NOME, Alaska--The 1,000-mile Iditarod ended in a drag race. Mitch Seavey, the 53-year-old father of last year's champion, held a scant but growing lead Tuesday night in the homestretch of the 41st Iditarod Trail Sled Dog Race.
Seavey expanded his lead over Aliy Zirkle, last year's runnerup, from 13 minutes to 25 minutes on the 49-mile run from White Mountain to Safety.
With just 18 miles left to race, Seavey appeared headed to his second championship. A late race surge by Zirkle and a steady but aggressive push by Seavey over the final one-third of the trail made for a mystery finish, expected late Tuesday night.
The racers arrived just 13 minutes apart in White Mountain, a village checkpoint where mushers press pause for an obligatory eight-hour break.Normally the 67 miles from White Mountain to Nome is a formality. If you get here with a comfortable lead, your only job is to avoid screw ups during the roughly 10-hour trek to the finish.
"Run my tush off," the Two Rivers musher said as the leaders rested in White Mountain for the dash to Nome. Zirkle was trying to become the third woman to win the race and the first since Susan Butcher's final championship in 1990. Her sled dogs are a small, pixie-like team that descended from a favorite leader named Cha-Cha, are led by pink-nosed veteran Quito. (That's short for Poquita, smallest of her litter of Spanish-named puppies.)
Most of the same dogs pulled Zirkle's husband, Allen Moore, to a Yukon Quest in February.
Seavey is led by a kennel favorite, a 6-year-old, orange-brown husky named Tanner that has also competed in the Iditarod with Dallas's wife, Jen Seavey.If the Sterling musher wins, the Seavey family will boast the race's oldest champion and its youngest. Mitch's son Dallas was 25 when he won last year, and Mitch would eclipse four-time champ Jeff King as the oldest. King was 50 when he won his last Iditarod.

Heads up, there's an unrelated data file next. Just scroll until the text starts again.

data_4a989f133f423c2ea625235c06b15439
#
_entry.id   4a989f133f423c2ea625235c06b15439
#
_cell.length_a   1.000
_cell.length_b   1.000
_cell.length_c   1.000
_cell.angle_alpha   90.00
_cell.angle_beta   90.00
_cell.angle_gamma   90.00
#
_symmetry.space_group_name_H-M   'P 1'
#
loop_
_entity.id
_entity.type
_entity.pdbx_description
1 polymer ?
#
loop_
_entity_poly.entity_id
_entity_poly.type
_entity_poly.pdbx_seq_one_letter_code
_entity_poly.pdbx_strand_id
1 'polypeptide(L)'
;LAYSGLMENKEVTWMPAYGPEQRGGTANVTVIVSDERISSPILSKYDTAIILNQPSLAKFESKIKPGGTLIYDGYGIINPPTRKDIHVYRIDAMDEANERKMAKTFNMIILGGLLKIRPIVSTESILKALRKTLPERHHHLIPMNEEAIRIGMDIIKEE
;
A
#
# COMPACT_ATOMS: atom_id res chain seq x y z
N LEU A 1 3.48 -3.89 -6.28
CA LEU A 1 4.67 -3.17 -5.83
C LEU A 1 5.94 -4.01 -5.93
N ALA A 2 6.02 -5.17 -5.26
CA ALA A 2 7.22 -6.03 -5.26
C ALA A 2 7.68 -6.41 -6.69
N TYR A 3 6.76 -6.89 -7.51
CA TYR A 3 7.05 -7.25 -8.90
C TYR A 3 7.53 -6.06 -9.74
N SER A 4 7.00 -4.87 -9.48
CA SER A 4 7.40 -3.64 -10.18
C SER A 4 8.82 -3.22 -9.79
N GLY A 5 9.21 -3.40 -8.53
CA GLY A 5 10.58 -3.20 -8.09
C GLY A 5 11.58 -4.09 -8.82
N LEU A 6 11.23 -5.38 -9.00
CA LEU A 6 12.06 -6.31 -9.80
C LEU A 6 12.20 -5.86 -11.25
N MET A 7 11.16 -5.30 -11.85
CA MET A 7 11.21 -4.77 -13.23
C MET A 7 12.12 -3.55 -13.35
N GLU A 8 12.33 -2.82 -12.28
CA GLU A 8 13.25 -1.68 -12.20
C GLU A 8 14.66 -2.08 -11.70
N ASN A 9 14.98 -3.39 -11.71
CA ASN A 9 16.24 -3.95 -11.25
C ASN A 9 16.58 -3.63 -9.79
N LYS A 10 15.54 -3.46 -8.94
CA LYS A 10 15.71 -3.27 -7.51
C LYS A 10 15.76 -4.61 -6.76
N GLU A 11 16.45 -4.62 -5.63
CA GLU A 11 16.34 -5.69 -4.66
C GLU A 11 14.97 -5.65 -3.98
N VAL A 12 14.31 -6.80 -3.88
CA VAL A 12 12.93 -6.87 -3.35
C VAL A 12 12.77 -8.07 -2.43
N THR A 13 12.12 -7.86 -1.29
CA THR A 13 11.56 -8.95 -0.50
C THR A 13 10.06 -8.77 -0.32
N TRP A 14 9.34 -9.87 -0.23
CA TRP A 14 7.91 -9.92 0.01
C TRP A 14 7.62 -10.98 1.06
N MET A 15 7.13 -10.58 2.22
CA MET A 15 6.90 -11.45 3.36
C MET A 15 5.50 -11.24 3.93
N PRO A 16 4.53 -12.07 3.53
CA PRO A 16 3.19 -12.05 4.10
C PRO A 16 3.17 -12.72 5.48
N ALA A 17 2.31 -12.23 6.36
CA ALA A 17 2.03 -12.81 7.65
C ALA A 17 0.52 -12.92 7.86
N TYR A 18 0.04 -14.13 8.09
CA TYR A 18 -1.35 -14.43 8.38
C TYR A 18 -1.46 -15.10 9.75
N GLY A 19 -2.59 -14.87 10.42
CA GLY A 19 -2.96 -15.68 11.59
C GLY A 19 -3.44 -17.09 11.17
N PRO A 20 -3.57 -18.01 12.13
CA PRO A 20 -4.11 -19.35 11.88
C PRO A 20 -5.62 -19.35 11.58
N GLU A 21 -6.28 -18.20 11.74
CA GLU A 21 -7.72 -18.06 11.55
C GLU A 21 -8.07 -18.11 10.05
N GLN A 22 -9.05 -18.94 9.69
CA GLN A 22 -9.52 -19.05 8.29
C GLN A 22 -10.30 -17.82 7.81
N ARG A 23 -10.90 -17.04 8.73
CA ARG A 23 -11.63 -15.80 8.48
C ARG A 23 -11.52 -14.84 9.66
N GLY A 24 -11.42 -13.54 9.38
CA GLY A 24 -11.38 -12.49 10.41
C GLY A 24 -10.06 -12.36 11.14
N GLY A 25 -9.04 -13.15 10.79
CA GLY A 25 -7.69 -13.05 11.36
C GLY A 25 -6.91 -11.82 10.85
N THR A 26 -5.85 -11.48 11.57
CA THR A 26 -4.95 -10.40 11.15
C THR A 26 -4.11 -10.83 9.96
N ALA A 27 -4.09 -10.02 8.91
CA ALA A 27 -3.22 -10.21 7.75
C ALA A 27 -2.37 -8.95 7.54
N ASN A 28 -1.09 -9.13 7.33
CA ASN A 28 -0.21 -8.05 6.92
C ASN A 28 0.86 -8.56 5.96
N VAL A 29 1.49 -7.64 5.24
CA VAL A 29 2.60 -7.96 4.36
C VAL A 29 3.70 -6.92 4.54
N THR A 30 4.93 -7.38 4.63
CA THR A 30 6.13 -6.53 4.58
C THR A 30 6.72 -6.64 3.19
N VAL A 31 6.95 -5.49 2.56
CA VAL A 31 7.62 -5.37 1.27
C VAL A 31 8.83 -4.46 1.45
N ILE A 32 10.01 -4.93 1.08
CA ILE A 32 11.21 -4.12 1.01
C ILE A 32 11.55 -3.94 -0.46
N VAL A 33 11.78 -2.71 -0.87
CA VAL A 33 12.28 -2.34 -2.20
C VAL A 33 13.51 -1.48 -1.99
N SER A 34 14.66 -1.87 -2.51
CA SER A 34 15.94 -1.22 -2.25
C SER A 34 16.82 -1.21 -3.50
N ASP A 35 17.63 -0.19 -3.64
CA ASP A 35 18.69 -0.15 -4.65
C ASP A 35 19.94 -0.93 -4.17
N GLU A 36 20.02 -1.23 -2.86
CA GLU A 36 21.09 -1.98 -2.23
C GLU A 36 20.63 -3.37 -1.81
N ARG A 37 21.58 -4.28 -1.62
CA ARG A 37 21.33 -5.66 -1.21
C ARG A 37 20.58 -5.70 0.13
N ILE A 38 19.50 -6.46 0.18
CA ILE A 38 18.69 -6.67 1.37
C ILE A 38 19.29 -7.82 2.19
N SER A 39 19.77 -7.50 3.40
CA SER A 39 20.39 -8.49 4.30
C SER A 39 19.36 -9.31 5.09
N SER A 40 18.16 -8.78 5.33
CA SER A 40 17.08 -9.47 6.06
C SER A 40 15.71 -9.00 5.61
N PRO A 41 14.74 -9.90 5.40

King said Tuesday that even a lead of a few minutes in White Mountain can hand the frontrunner the advantage over the final run west across rolling hills to the coast. "You can get out of sight and the second team doesn't have the advantage of drafting off you visually," said King, who said he led DeeDee Jonrowe by about seven minutes out of White Mountain en route to his 1993 title, which he won by more than 30 minutes.
Zirkle's team was 35 minutes faster than Seavey's on the 46-mile run from Elim to White Mountain, a trip the two leaders made as Monday night turned to Tuesday morning. Her dogs arrived tails wagging. Aliy's team's coming together really nicely for her.
"And they're really coming on strong here late in the race," said Nome musher Aaron Burmeister, an early contender for the win until, he said, his dogs caught a bug and began flagging. "Mitch has been racing up with me at the front of the pack for a good portion of the race, back and forth. I know his team is pretty tuckered, about like mine right now," Burmeister said. "His are tuckered because they've been raced hard."But Jonrowe and King, running in 3rd and 11th place Tuesday night, said they watched Seavey's team along the trail and saw formidable dogs."I saw (the team) going into Grayling, on the Yukon a lot. Just powered through that wet, nasty, sludgy stuff," Jonrowe said.While former champion Martin Buser of Big Lake led at many of the early checkpoints thanks to an unheard of 20-hour run to start the race, it was after his team came off the Yukon River that Seavey staked his move.
By Elim, what had looked like a Seavey-King duel became a Seavey-Zirkle duel. Zirkle rested her dogs for about an hour less than Seavey, cutting Seavey's lead to 48 minutes.
Zirkle got even closer on the run to White Mountain. Her headlamp alerted Seavey that she was closing in. "I knew she was coming. I saw her light after I left Elim, when we got to the mountains," Seavey said. "Typically my team does well in the mountains and I didn't see her anymore until we got here on Golovin Bay."The clang of church bells announced Seavey's arrival to White Mountain at 5:11 a.m. Tuesday.
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